Having Different Interpretations about G rades ………………………

1 20

Time Issues…………………………………………………………...

1 21

Miscellaneous………………………………………………………...

1 23

Research Question Four……………………………………………………...

Sub-question One………………………………………………………..

Teacher’s Attitudes towards Peer Assessment ……………………….

123

123 1 23

Time Issues…………………………………………………………...

1 24

Increase of Participation and Motivation….......……………………..

1 25

Individual Contributions….......………………………………………

1 25

Language Proficiency versus Learning Attitudes……….……………

1 25

Friendship Effects…………………………………………………….

1 27

Generation Gap……………………………………………………….

1 27

Interaction…………………………………………………………….

12 8

Future Uses………………………………………………………….. . .

Comparisons between Previous and the Current Research…………………... Scaffolding in the Peer Assessments……………………………………….…

The Researcher’s Views………………………………………………… ……

128

130 133 135

Summary of the Findings…………………………………………………… .

136

CHAPTER FIVE: CONCLUSIONS……………………………………………...

144

Summary of the S tudy ………………………………………………………..

144

C hallenges and S olutions …………………………………………………….

146

Pedagogical I mplication s……………………………………………………..

147

L imitations ……………………………………………………………………

155

xii

Suggestions for Future S tudies ……………………………………………….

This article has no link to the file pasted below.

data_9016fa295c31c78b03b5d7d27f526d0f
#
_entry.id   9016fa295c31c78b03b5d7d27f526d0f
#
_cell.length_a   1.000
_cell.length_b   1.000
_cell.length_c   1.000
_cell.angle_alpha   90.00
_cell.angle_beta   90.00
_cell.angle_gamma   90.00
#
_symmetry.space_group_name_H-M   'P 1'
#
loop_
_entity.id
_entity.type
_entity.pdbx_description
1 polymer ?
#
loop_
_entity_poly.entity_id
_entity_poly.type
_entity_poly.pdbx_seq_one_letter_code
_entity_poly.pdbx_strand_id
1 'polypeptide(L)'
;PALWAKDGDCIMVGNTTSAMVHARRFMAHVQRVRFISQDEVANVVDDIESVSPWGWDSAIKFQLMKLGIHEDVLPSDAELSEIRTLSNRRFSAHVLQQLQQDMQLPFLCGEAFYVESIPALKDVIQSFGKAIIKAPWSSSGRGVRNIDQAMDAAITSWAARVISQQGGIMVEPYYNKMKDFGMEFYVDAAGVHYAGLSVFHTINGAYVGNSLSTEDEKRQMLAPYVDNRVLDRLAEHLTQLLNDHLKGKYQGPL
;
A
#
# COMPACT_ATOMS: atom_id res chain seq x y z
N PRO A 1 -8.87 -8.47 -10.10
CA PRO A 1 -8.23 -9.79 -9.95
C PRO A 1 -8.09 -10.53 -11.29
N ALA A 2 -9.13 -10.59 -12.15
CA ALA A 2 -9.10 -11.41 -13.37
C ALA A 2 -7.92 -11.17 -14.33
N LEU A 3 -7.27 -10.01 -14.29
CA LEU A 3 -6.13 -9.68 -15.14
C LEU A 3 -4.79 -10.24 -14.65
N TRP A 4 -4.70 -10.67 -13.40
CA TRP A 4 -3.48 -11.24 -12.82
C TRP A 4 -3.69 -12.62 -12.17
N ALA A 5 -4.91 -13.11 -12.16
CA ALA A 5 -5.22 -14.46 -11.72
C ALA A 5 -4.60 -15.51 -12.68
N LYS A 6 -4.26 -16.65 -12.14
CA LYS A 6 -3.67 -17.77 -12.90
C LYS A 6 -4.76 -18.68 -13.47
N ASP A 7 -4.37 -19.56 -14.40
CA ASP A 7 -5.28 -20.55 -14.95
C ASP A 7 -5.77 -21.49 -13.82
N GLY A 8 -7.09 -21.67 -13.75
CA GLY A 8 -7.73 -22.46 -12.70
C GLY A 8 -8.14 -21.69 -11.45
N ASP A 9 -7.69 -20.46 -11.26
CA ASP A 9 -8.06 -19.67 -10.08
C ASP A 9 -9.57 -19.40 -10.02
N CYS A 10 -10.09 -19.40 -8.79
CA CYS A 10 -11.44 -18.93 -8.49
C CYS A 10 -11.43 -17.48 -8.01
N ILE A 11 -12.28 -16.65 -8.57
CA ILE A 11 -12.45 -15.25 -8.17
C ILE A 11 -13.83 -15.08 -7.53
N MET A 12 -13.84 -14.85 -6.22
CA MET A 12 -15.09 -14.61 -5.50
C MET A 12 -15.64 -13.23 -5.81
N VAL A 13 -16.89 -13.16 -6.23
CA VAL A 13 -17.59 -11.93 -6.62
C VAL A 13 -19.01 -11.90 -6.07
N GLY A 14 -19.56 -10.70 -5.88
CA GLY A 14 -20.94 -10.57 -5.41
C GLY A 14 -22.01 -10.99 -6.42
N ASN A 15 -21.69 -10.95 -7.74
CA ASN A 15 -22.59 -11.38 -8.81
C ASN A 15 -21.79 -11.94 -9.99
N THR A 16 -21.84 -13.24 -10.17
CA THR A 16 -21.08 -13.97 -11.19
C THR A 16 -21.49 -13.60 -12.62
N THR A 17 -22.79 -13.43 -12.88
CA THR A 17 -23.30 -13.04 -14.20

155

C onclusions …………………………………………………………………..

156

Closing Remarks……………………………………………………………..

158

REFERENCES…………………………………………………………………….

160

APPENDICES……………………………………………………………………..

167

Appendix A Pre -

and Post - survey …………………………………………….

167

Appendix B Open - ended Questionnaire ……………………………………...

171

Appendix C Written Reflection ………………………………………………

172

Appendix D Semi - structured Interview Question s…………………………...

173

Appendix E Peer Evaluation and Feedback Form ……………………………

178

Appendix F Within - group Peer Assessment Form …………………………...

181

Appendix G Training Materials for Peer Assessment …………………… …...

182

Appendix H Training Materials for Oral Presentation ………………………..

186

Appendix I Themes…………………………………………………………...

188

CURRICULUM VITA E

xiii

LIST OF TABLES Table 1 A Summary of the Benefits of Peer Assessment ………………………...

37

Table 2 A Summary of the Weaknesse s of Peer Assessment …………………….

38

Table 3 The Organization of the Participants ……….……………………………

53

Table 4 Typology of the Peer Assessment s

in the Present Study ………………...

60

Table 5 Phases and Procedures for

Implementing the Peer Assessment s………..

62

Table 6 Timeline of Data Collection Procedures ………………………………...

6 8

Table 7 Descriptions of Benefit and Weakness Categories………………………

70

Table 8 Descriptive I nformation and Scale - s core D ifferences between the High -

and Low-Intermediate Students………………………………………….

78

Table 9 The Paired t values of I ndividual I tems for